I took a break after chapter four to do some laundry (now that there’s no longer 6 inches of water in my basement…long story) and when I came back, I turned on my ITunes on shuffle. The first song? Shawn Colvin’s “Sunny Came Home.” Appropriate. What’s funny is that this is the second time something like that has happened: Back during SS #4, I did the same thing and got Shinedown’s “Second Chance” which includes, among the lyrics, “I just saw Haley’s comet; she waved.”
So there is actually a B plot in this story too. Back in S-brook, the Arnold twins have started taking gymnastics. Carolyn hurts her ankle while Marilyn is supposed to be spotting her. Marilyn, feeling guilty, refuses to let Carolyn out of her sight after that. There are only two parts of this that are interesting: 1. The accident happens while Mary Anne is babysitting, and no one blames her (including Kristy…generally when little accidents like that happen when one of the BSC is sitting, she gets all worried that they’ll get blamed.) 2. My niece isn’t the only little girl who takes one set of gymnastics lessons and suddenly her parents turn her whole basement into a gymnast’s paradise. (She has uneven bars, a balance beam and several other things down there. Her dad is really more into the gymnastics than she is.)
One of the little DeWitt boys gives Dawn a seashell because it’s beautiful, and the guy in charge of her group says he has a crush on her. Dawn actually blushes. Dude, he’s eight! It’s just cute at that point, not blush worthy.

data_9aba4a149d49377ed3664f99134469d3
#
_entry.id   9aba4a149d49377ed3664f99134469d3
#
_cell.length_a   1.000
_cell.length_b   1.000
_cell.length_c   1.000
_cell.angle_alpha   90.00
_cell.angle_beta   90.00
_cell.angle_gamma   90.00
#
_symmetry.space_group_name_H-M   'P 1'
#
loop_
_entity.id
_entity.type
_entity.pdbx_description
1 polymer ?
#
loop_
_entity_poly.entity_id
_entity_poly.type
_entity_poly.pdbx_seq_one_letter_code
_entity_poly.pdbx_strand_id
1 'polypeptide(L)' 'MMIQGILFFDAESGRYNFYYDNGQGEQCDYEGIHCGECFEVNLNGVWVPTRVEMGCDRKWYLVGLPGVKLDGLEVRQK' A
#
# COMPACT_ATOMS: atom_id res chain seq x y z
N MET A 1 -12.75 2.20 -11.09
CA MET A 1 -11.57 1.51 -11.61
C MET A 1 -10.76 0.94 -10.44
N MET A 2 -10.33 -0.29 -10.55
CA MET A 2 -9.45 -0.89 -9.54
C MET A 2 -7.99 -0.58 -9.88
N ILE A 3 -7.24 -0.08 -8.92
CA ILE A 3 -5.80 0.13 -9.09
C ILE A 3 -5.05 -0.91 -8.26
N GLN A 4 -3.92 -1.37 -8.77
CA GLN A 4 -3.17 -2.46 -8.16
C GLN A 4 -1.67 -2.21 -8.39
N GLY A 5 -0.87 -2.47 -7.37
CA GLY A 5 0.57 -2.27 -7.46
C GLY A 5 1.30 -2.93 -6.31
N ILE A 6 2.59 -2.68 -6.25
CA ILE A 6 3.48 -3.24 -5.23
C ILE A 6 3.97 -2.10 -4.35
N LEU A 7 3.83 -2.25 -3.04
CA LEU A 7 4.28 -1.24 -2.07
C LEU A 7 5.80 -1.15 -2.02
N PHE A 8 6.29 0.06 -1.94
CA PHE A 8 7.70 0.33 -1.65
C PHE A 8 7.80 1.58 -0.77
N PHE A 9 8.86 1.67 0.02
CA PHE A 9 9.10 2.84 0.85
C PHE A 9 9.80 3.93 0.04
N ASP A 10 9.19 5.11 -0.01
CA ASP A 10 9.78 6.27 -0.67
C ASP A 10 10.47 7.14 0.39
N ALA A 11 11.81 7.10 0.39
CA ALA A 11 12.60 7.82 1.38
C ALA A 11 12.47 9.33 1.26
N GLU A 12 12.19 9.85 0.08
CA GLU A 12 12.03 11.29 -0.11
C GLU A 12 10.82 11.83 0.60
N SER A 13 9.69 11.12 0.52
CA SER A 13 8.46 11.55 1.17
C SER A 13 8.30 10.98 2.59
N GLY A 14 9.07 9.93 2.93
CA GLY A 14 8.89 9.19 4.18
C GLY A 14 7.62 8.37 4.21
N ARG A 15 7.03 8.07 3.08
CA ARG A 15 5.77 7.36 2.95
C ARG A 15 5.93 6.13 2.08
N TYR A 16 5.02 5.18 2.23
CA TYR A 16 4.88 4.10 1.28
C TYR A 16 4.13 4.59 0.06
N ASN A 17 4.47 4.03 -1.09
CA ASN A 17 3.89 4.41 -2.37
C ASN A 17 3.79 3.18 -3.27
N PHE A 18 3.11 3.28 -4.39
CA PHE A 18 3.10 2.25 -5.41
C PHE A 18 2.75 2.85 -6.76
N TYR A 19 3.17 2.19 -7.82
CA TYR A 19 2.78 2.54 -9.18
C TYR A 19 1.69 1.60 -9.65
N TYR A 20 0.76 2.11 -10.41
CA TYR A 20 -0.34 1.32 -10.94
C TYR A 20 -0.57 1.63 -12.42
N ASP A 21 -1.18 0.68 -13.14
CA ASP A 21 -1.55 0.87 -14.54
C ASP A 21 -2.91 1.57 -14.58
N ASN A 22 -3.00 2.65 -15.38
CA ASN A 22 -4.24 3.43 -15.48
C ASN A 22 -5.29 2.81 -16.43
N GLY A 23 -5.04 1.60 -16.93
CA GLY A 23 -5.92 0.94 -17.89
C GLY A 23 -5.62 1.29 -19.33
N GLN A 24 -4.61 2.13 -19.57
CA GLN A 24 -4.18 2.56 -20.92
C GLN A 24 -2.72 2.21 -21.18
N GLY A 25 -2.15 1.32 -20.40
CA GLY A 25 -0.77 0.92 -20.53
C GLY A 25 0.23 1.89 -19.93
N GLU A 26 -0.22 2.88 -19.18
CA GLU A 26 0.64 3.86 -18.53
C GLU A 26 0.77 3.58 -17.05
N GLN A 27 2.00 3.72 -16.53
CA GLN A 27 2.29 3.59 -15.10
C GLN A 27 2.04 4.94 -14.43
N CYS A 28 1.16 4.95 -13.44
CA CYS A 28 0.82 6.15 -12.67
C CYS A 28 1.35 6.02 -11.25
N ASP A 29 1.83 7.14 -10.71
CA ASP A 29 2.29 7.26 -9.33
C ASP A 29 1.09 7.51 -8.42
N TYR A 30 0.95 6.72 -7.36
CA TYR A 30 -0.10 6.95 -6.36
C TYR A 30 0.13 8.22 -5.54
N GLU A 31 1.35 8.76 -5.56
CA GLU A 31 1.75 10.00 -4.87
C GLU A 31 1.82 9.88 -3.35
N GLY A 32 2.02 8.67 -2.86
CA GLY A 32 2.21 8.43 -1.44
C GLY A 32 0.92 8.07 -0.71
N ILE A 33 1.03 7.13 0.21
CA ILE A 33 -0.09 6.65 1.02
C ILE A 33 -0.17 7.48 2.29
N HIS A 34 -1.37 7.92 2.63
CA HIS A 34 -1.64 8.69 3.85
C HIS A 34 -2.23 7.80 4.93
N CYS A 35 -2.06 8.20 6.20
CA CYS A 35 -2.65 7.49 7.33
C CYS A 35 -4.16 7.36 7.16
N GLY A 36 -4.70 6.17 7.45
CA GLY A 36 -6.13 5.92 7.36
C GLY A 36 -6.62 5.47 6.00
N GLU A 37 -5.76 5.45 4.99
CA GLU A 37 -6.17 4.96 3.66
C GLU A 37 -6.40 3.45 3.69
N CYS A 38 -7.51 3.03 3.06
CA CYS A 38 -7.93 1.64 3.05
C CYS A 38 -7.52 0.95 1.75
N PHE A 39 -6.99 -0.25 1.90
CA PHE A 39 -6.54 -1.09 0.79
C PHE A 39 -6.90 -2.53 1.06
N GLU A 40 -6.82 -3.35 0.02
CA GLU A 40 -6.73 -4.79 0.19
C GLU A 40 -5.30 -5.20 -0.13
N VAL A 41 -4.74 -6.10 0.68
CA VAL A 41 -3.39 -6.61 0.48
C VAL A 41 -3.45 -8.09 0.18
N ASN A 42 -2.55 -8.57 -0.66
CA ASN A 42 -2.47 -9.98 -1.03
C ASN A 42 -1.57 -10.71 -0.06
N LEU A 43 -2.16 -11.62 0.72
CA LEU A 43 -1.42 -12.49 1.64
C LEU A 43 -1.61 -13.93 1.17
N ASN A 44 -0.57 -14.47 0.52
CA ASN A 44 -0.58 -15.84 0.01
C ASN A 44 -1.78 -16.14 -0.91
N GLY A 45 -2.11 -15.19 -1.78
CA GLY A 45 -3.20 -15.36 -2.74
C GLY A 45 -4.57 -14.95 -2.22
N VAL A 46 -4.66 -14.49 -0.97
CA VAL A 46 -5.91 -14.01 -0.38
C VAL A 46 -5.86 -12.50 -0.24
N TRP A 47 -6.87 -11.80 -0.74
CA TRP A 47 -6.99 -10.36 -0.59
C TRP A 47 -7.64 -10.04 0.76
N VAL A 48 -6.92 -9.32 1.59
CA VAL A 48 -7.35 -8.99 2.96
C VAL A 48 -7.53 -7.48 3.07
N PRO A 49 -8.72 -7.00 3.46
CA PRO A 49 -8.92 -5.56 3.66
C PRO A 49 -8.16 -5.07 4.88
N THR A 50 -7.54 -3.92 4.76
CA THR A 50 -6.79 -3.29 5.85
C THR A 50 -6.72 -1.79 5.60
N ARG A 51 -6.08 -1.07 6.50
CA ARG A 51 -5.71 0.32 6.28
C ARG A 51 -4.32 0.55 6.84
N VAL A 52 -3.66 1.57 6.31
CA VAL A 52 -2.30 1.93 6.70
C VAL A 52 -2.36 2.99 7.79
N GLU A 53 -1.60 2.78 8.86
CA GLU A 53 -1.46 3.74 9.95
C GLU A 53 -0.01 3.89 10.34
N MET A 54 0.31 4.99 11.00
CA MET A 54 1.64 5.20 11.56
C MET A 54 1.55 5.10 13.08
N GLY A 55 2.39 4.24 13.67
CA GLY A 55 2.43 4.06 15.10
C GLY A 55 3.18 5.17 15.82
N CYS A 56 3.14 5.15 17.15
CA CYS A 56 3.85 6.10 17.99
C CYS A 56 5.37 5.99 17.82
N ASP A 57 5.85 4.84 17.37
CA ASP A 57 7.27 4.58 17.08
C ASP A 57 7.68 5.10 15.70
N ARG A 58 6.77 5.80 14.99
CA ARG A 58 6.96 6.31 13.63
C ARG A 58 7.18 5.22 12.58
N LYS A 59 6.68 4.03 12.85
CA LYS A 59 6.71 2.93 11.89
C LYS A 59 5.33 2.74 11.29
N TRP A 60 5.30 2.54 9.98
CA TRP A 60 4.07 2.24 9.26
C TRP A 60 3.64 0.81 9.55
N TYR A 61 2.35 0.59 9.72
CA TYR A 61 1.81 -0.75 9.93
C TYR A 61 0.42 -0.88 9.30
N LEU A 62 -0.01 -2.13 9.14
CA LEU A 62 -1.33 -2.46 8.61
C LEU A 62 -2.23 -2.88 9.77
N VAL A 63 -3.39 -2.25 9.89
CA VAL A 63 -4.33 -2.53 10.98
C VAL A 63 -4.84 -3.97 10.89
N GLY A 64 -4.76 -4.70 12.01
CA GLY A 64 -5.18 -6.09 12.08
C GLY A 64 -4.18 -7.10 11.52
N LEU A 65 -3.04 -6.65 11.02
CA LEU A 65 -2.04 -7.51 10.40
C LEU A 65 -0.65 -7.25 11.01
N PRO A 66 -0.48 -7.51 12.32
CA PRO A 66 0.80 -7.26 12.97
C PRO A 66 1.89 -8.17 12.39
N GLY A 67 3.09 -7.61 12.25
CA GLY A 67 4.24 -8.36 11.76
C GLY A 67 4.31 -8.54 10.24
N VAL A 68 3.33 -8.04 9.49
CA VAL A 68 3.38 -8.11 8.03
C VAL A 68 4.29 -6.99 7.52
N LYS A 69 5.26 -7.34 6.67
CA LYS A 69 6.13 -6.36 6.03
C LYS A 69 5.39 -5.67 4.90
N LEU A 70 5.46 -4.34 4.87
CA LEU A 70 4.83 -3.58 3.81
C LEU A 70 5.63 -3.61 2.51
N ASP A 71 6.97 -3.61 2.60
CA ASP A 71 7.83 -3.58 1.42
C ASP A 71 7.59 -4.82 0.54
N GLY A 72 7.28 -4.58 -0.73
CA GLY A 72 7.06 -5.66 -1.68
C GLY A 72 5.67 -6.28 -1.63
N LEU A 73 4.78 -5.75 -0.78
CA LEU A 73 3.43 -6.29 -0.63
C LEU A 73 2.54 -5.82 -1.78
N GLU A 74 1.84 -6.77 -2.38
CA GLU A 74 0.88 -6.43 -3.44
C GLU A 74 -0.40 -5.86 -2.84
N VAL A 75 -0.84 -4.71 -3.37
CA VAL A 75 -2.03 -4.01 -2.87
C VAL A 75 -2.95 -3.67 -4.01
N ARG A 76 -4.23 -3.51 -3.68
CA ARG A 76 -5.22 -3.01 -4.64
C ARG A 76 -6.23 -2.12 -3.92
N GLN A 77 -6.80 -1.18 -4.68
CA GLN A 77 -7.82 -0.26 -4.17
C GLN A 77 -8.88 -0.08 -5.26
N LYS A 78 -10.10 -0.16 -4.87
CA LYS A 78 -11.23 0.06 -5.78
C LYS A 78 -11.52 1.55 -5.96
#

Even though Sunny loves ghost stories, she has the common sense not to believe in real ghosts. This puts her head and shoulders above Dawn.
Poor Dawnie has to solve this mystery by herself because they WHKC members just don’t care as much as the BSC would. Where’s Mallory and her mystery notebook when you need her? (This is probably the only time Dawn will think that.)
I’ve figured out Dawn’s ghost related problem: Like Mallory, she has yet to figure out the difference between fiction and non-fiction. Just because something happens in a ghost story doesn’t mean it could/would happen in real life!
I like Sunny more and more in this book: Sunny decides that Dawn won’t let Thrash’s death/haunting go because she has the hots for him. They did have a conversation in which Thrash called Dawn a surfer princess. I could totally see that starting a crush. (Had it been Stacey, Sunny would have been 100% right.)
Ha! The police aren’t interested in what happened to Thrash and Dawn thinks it’s because he’s a “surfer bum.” She’s partly right. It’s like when prostitutes turn up missing: they tend to be nomadic, so a missing/presumed dead hooker could turn up alive in another city. That’s why hundreds of women were able to go missing in Vancouver before the authorities caught on (and realized a farmer was feeding some of them to his pigs). In this case, though, I don’t blame them. The only proof that something bad happened to Thrash is a mangled surf board. For all anyone knows, he busted a few ribs and is recuperating in bed. Or, like the police seem to think, he could have just moved on.